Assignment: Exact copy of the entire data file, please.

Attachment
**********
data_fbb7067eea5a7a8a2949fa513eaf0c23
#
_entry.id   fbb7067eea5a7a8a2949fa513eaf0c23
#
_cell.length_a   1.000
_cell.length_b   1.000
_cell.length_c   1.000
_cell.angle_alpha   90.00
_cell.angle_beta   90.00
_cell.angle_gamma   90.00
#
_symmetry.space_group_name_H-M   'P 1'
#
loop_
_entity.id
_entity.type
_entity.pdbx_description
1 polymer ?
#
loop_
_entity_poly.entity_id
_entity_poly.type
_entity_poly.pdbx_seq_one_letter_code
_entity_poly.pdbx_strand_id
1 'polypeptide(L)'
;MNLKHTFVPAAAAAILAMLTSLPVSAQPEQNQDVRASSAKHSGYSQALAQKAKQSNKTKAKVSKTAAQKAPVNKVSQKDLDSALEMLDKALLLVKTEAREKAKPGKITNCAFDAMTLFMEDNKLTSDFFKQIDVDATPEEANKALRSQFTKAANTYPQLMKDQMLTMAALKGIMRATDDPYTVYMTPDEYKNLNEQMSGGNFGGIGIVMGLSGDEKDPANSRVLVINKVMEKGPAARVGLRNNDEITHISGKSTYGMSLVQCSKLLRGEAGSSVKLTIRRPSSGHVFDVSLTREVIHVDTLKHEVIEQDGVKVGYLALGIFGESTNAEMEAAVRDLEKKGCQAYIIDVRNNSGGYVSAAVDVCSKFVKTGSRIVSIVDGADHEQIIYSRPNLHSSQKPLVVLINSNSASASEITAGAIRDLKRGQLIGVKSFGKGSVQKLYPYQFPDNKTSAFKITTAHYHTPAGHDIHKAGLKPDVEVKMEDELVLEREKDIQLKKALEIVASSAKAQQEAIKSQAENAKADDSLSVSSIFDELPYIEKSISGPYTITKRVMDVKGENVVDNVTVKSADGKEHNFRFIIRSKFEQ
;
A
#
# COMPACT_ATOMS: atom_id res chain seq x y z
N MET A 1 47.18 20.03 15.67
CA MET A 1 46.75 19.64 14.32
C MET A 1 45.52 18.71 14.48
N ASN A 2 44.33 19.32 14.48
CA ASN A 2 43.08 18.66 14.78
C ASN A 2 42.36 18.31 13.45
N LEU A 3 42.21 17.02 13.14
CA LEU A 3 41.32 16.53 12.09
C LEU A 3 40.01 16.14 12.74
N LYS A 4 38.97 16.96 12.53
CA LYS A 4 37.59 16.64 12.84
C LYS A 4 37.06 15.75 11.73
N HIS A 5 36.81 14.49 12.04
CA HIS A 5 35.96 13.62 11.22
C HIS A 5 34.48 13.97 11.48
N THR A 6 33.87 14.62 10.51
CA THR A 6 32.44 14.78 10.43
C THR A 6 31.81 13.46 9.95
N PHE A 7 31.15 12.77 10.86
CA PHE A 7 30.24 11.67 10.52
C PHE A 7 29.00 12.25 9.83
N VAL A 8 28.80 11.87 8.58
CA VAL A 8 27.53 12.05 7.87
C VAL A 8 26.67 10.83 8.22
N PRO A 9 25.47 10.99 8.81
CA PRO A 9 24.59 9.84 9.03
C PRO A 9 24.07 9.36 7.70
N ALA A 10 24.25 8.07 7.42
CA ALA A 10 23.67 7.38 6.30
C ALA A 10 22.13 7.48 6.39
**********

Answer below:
data_fbb7067eea5a7a8a2949fa513eaf0c23
#
_entry.id   fbb7067eea5a7a8a2949fa513eaf0c23
#
_cell.length_a   1.000
_cell.length_b   1.000
_cell.length_c   1.000
_cell.angle_alpha   90.00
_cell.angle_beta   90.00
_cell.angle_gamma   90.00
#
_symmetry.space_group_name_H-M   'P 1'
#
loop_
_entity.id
_entity.type
_entity.pdbx_description
1 polymer ?
#
loop_
_entity_poly.entity_id
_entity_poly.type
_entity_poly.pdbx_seq_one_letter_code
_entity_poly.pdbx_strand_id
1 'polypeptide(L)'
;MNLKHTFVPAAAAAILAMLTSLPVSAQPEQNQDVRASSAKHSGYSQALAQKAKQSNKTKAKVSKTAAQKAPVNKVSQKDLDSALEMLDKALLLVKTEAREKAKPGKITNCAFDAMTLFMEDNKLTSDFFKQIDVDATPEEANKALRSQFTKAANTYPQLMKDQMLTMAALKGIMRATDDPYTVYMTPDEYKNLNEQMSGGNFGGIGIVMGLSGDEKDPANSRVLVINKVMEKGPAARVGLRNNDEITHISGKSTYGMSLVQCSKLLRGEAGSSVKLTIRRPSSGHVFDVSLTREVIHVDTLKHEVIEQDGVKVGYLALGIFGESTNAEMEAAVRDLEKKGCQAYIIDVRNNSGGYVSAAVDVCSKFVKTGSRIVSIVDGADHEQIIYSRPNLHSSQKPLVVLINSNSASASEITAGAIRDLKRGQLIGVKSFGKGSVQKLYPYQFPDNKTSAFKITTAHYHTPAGHDIHKAGLKPDVEVKMEDELVLEREKDIQLKKALEIVASSAKAQQEAIKSQAENAKADDSLSVSSIFDELPYIEKSISGPYTITKRVMDVKGENVVDNVTVKSADGKEHNFRFIIRSKFEQ
;
A
#
# COMPACT_ATOMS: atom_id res chain seq x y z
N MET A 1 47.18 20.03 15.67
CA MET A 1 46.75 19.64 14.32
C MET A 1 45.52 18.71 14.48
N ASN A 2 44.33 19.32 14.48
CA ASN A 2 43.08 18.66 14.78
C ASN A 2 42.36 18.31 13.45
N LEU A 3 42.21 17.02 13.14
CA LEU A 3 41.32 16.53 12.09
C LEU A 3 40.01 16.14 12.74
N LYS A 4 38.97 16.96 12.53
CA LYS A 4 37.59 16.64 12.84
C LYS A 4 37.06 15.75 11.73
N HIS A 5 36.81 14.49 12.04
CA HIS A 5 35.96 13.62 11.22
C HIS A 5 34.48 13.97 11.48
N THR A 6 33.87 14.62 10.51
CA THR A 6 32.44 14.78 10.43
C THR A 6 31.81 13.46 9.95
N PHE A 7 31.15 12.77 10.86
CA PHE A 7 30.24 11.67 10.52
C PHE A 7 29.00 12.25 9.83
N VAL A 8 28.80 11.87 8.58
CA VAL A 8 27.53 12.05 7.87
C VAL A 8 26.67 10.83 8.22
N PRO A 9 25.47 10.99 8.81
CA PRO A 9 24.59 9.84 9.03
C PRO A 9 24.07 9.36 7.70
N ALA A 10 24.25 8.07 7.42
CA ALA A 10 23.67 7.38 6.30
C ALA A 10 22.13 7.48 6.39